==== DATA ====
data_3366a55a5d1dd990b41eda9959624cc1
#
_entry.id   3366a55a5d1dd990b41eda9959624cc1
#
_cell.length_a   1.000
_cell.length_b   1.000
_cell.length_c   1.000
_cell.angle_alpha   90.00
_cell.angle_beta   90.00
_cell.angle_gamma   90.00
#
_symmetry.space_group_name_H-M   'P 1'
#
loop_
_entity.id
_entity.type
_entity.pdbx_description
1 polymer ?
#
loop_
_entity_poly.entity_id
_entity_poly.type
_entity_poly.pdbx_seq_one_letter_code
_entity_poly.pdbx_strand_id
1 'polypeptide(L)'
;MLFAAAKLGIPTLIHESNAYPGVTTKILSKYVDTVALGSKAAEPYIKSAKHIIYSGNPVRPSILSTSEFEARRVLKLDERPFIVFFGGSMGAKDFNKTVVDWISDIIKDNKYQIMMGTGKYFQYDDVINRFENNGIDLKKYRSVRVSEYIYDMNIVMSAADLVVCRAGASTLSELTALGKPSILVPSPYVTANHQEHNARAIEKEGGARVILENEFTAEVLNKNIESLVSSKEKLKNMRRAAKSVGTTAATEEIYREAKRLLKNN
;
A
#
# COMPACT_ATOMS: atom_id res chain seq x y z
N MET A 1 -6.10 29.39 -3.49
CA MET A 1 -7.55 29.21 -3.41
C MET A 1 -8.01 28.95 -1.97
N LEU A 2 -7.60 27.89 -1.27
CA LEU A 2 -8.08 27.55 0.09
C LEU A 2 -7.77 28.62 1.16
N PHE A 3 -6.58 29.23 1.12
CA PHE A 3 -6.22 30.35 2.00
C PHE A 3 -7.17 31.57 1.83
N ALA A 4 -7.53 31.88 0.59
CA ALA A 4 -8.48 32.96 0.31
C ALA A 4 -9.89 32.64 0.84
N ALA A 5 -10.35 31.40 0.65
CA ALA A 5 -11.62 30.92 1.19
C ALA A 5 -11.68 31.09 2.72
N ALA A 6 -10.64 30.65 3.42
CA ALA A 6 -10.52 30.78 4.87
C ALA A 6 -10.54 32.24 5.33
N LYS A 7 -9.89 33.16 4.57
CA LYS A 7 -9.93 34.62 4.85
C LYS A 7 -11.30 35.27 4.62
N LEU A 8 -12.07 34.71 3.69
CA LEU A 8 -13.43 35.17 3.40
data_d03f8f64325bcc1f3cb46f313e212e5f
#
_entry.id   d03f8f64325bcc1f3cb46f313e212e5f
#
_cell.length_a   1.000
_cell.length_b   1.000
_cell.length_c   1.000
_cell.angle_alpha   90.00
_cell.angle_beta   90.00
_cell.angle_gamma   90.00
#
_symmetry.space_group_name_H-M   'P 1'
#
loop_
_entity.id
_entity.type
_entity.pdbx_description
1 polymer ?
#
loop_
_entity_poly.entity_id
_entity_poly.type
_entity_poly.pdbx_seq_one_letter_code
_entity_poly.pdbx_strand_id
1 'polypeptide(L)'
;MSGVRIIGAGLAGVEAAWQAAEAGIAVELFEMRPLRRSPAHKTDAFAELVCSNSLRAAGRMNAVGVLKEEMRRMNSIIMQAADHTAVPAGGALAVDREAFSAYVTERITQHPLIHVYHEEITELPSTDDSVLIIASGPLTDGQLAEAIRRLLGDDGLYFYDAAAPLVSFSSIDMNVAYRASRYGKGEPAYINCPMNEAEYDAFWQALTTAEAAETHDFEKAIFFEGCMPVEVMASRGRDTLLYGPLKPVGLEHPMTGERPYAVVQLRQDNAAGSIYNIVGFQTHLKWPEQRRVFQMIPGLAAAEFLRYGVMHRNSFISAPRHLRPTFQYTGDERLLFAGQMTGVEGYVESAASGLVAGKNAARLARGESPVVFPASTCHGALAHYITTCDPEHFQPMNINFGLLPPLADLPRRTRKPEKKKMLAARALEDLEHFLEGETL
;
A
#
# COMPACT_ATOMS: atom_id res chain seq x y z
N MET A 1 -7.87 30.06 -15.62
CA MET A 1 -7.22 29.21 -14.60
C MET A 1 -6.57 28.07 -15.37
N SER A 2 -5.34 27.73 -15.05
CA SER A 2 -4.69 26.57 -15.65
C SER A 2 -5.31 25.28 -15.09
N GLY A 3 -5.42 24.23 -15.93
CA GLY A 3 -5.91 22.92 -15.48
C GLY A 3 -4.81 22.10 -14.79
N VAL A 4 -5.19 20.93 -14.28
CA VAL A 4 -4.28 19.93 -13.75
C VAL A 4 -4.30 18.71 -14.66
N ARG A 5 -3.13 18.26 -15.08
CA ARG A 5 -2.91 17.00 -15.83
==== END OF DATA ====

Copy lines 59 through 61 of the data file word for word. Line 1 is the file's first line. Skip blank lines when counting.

_cell.length_b   1.000
_cell.length_c   1.000
_cell.angle_alpha   90.00